June 6, 2017 - Two-fer

It was a two-fer week. Two-fer in the aspect of I got two procedures out of one cancer survivorship. It wasn’t nearly as awesome as a two-fer one donut day. Or two-fer one airline tickets to Jamaica. Or two-fer one just about anything. While it is delightful to be a cancer survivor (I’ve touched on this before), it comes with its challenges in the long run of things that you must stay on top of be it your heart, your lungs, your eye balls, your skin, your mouth, your boobs, your whatever. It seems like every time I read something (for work. I work in Oncology) there is something else we as cancer survivors have to be on the lookout for. And the longer we liver, the more we learn, and the more we have to watch for. The list seems to be as long as the mullet of the 80s, but not near as entertaining.

On Monday, I was sitting in the dental chair having the umpteenth tooth repaired. I don’t recall the last time (Well I do. It was November 2016. One time in 5 years.) when I went for a routine cleaning and didn’t leave needing to come back a week later for an additional procedure. Radiation = reduced saliva = increased incidence of dental caries /enamel breakdown/abnormal tooth development/etc. For me, I had all of my teeth sealed as a teenager. That helped some, but 10 years later almost every tooth was found to have a cavity between the teeth. And now almost twenty years later, those repairs have reached their life span and now need repairs. You should see my dental xrays. Let’s just say if I am found in a back ally, there will be absolutely zero difficulty in identifying me. Keep that in mind if you are thinking of targeting me. But ain’t I purty, in my best southern slang.

Well, in 36 hours or so, I head back into the OR. This time, not for the boobs (I’ve done my time there - another aspect of cancer survivorship), but rather for my airway. I was born with a cleft lip and with that we aren’t quite sure like the chicken and the egg what came when. I now have a deviated septum, an enlarged turbinate (whatever that is and does it where a turban on it's head), and an unstable structure related to both. Basically for most/all of my life I have been breathing through half of my face. So be it, I’ve done it, let it be. But now, given the pulmonary fibrosis (stay with me), and therein lies the cancer survivorship, we would like to stabilize the upper airway (through the surgery) and also indirectly give me more reserve for my lower airway (fibrosis) should it progress and even if it doesn’t. Also a two-fer come to think of it.  And maybe of Friday, I will wake up able to breath with my whole head! Ok, well not Friday, but after about a week of recovery and once the swelling goes down. And you know what, after that, I will be super excited. For now, I’m reservedly cautious. Cautious in that I hate going to the OR. Cautious in that I hate anesthesia. Cautious in that I hate going to the OR. Cautious in that….well, let’s just get on the other side. All in all it’s frustrating to be having surgery because I went to the ENT simply to see if it would be ok to start a long-term course of antibiotics for my lungs. We thought it would be smart to check my sinuses (as we have never looked at them before) to have a baseline measure before starting the antibiotics. Well the scan showed the deformities…yaddy, yaddy, yaddy…someone said the word surgery…I mentally checked out.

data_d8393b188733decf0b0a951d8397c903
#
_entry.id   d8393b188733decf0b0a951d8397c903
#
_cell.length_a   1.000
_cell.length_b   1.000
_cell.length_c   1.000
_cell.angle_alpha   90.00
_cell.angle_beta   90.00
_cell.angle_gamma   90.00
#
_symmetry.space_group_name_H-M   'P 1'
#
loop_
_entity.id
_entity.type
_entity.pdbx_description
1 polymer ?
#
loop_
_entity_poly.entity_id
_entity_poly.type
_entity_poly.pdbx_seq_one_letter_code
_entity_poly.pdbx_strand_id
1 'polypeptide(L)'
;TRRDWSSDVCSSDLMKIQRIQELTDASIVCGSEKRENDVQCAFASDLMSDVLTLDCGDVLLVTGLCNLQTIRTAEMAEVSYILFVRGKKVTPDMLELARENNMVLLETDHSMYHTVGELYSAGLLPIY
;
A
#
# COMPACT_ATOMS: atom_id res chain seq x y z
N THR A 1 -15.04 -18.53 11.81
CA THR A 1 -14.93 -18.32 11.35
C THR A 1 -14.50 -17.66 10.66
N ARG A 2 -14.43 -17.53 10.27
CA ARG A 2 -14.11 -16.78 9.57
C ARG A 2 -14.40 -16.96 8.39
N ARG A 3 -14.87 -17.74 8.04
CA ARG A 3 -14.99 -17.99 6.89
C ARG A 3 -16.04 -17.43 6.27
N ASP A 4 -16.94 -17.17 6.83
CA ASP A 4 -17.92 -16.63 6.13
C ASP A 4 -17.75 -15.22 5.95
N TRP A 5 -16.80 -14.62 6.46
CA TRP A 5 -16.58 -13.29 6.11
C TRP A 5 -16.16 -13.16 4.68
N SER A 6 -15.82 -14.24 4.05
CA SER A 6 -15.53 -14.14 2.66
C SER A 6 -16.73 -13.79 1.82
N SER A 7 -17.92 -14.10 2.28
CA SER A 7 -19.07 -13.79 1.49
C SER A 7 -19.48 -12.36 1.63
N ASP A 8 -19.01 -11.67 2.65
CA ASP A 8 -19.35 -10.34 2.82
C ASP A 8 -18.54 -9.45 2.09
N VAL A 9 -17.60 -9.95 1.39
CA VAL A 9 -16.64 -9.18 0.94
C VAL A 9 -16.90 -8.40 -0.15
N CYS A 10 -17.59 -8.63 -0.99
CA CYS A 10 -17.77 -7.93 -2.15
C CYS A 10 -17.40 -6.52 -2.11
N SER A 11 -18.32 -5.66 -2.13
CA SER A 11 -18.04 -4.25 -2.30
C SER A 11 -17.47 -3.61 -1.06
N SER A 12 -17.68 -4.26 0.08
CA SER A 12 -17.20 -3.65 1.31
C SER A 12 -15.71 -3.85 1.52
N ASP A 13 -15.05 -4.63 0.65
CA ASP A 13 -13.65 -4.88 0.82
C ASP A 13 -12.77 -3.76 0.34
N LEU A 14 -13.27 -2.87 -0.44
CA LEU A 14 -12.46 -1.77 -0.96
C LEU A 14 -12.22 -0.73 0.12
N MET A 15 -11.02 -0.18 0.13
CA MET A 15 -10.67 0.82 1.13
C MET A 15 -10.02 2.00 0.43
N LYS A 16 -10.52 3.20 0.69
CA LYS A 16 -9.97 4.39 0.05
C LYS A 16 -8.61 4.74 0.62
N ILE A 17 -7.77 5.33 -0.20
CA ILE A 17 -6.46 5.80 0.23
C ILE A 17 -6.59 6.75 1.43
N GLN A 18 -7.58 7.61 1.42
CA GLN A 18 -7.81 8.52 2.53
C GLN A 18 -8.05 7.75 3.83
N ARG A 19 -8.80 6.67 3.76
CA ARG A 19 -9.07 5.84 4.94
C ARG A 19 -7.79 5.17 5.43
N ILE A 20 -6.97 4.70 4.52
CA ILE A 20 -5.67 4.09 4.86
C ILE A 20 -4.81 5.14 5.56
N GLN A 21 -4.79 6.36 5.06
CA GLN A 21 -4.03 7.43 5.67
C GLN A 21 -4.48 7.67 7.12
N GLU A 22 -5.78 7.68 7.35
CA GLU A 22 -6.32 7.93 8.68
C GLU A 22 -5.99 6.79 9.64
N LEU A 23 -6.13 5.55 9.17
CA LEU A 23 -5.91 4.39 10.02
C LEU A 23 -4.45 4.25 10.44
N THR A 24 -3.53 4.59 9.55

I’ve mentioned this OR procedure in passing words here prior to today only once (Here- Thirteen Minutes), but not in detail. And outside of blogging, really not at all (my apologies to friends who may be hearing of this for the first time now). I’ve not really wanted to put words to it. There is something to that. Be it putting it off, not wanting to think through it or talk through it, or simply just wanting it not to happen - I can’t be sure. But I do know this go round I was having a harder time thinking it through likely because I am still in the grieving process and everything is harder now than it was before. Everything carries heavier emotions than it did before. This included. So I simply put this “off” both mentally and verbally. But I don’t want to discredit the fact that those of you in cancer survivorship may need this. Not the details of my procedure (that is for those who know me personally) but the frustration of what lies behind this. The ins and outs of even 25 years later still having things pop up. Still having appointments, and screenings, and surprises.  It feels never ending. Obviously survivorship is spectacular, but it’s expensive, and frustrating, and mentally taxing, and a to-do list, and a whole lot of things that the health care professional doesn’t even think about when you are sitting across from them in their office. I know, I sit on both sides of that chair. I don’t have any words of wisdom for you. It simply is frustrating. And it is ongoing and will be ongoing. We will continue to find more things we should be on the lookout for as patients continue to survive longer. We simply have to stay in the game, find providers that are willing to get involved with us, and create individualize care plans of screening. It’s a tedious process from a healthcare perspective, and it is a tedious process from an emotional, financial, and mental process too. Climb in the chair anyway. It’s our duty anyway because who knows, tomorrow may be a two-fer one donut day. 

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